In prayer, we come before the throne of grace to adore God for all of His holiness, seek His will, bring forth our petitions, confess our sins, seek by God's grace to persevere in faith and repentance, and confess our faith to the Lord. 


God has given to His people a book of common prayer and praise to be sung to Him - the Psalms. The Psalms are the very words of Christ (Colossians 3:16), which thoroughly express His incarnation, righteousness, suffering, dying, rising, ascending, reigning and ruling. And as the Word of God is sufficient, so is this Covenant Hymnal sufficient for His people. Accordingly, we sing the Psalms exclusively in the public worship of God, without musical instruments (as they belong to the Old Covenant ceremonial law), and offer up a sacrifice of praise to God, that is the fruit of lips that acknowledge his name (Hebrews 13:15). 


God has given to His Church signs and seals of His grace in the Sacraments of Baptism and the Lord's Supper. 


Baptism is the administering of water in the name of the Triune God to new believers who have not been baptized, as well as to the children of believers who are also called holy and under the Covenant of Grace (1 Corinthians 7:14). Baptism signifies union with Christ, the cleansing our sins, regeneration from the Holy Spirit, visible inclusion in the covenant of grace, and membership in the Visible Church. The efficacy of Baptism is not necessarily tied to the moment of administration; yet the grace is not only offered, but really exhibited and conferred by the Holy Spirit, to such that grace belongs, according to the counsel of God's will in His appointed time (Westminster Confession 28). 

The Lord's Supper is the eating of bread and drinking of wine for the feasting upon Christ spiritually for the sustenance in our faith, expressing our union and enjoying communion with Christ, remembering and proclaiming His death, renewing our covenant obligations to the Lord, expressing the unity of the Church, and looking forward to the Marriage Supper of the Lamb. The Lord's Supper is only administered to those who discern the body of our Lord, that is who profess Christ and evidence that profession by being in good standing in the Visible Church. As it is the duty of elders to fence the Lord's Table, those who are not communicant members of the Reformed Presbyterian Church of North America and desire to be admitted to the Table, are to be briefly interviewed by the Session regarding their church membership and profession of faith.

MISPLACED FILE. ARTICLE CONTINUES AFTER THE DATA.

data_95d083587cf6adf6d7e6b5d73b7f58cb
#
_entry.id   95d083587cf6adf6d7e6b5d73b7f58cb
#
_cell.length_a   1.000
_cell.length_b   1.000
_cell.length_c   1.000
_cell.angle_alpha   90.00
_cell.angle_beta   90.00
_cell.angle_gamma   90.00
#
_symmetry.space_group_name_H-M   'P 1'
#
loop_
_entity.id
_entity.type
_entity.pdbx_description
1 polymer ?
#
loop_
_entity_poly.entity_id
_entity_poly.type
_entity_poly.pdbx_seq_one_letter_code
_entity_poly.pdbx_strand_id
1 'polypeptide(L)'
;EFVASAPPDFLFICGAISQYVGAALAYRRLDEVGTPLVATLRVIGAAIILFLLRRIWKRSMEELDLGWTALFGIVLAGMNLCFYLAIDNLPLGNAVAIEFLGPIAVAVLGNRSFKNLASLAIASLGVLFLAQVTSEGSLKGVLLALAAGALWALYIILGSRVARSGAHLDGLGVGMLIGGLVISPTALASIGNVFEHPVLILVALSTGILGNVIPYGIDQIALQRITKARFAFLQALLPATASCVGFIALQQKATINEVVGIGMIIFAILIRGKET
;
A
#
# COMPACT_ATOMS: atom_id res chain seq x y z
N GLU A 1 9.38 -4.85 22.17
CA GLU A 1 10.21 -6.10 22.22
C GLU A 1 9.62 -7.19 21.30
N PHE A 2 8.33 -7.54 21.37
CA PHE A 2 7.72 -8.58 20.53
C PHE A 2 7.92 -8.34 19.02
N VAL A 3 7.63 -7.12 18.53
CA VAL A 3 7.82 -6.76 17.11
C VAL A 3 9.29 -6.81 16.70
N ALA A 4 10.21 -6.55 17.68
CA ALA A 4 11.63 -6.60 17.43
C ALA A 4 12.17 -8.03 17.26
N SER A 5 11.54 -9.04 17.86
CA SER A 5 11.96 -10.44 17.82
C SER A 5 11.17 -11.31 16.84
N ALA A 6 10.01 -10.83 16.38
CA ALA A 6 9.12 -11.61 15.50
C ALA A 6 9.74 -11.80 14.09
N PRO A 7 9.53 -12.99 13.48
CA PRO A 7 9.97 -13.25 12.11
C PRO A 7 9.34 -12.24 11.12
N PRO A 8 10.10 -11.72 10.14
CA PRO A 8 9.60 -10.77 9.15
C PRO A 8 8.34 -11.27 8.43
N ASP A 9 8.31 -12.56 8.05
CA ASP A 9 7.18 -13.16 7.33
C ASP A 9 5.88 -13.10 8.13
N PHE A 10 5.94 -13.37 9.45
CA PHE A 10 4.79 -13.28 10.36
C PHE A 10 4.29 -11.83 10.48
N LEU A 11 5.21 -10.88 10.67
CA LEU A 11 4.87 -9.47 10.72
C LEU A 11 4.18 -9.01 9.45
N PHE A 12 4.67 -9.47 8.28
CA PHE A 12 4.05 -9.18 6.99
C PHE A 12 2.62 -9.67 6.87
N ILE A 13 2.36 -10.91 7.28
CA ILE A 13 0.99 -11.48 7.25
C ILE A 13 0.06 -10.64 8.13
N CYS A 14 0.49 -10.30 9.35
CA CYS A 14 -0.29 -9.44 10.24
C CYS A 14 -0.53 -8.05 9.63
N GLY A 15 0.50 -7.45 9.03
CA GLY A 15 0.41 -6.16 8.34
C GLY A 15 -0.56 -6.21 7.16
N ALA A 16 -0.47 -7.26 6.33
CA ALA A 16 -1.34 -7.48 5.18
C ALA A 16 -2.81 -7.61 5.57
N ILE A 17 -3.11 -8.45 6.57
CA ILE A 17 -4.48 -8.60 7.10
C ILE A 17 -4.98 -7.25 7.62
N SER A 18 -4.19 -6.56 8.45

In the Reformed Presbyterian Church of North America, the Sacraments are administered by Mission Churches and Organized Congregations. As South Wake RPC is currently a Preaching Station, we are not permitted by the Church to administer the Sacraments. 


The public worship of God is concluded by the pronouncing of God's Benediction, meaning Blessing, from God's Word (such as from Numbers 6:24-26 or 2 Corinthians 13:14). Just as God calls to His worship from His Word at the beginning of the service, so He sends us out from worship with His blessing. The LORD has remembered us; he will bless us . . . But we will bless the LORD from this time forth and forevermore (Psalm 115:12, 18).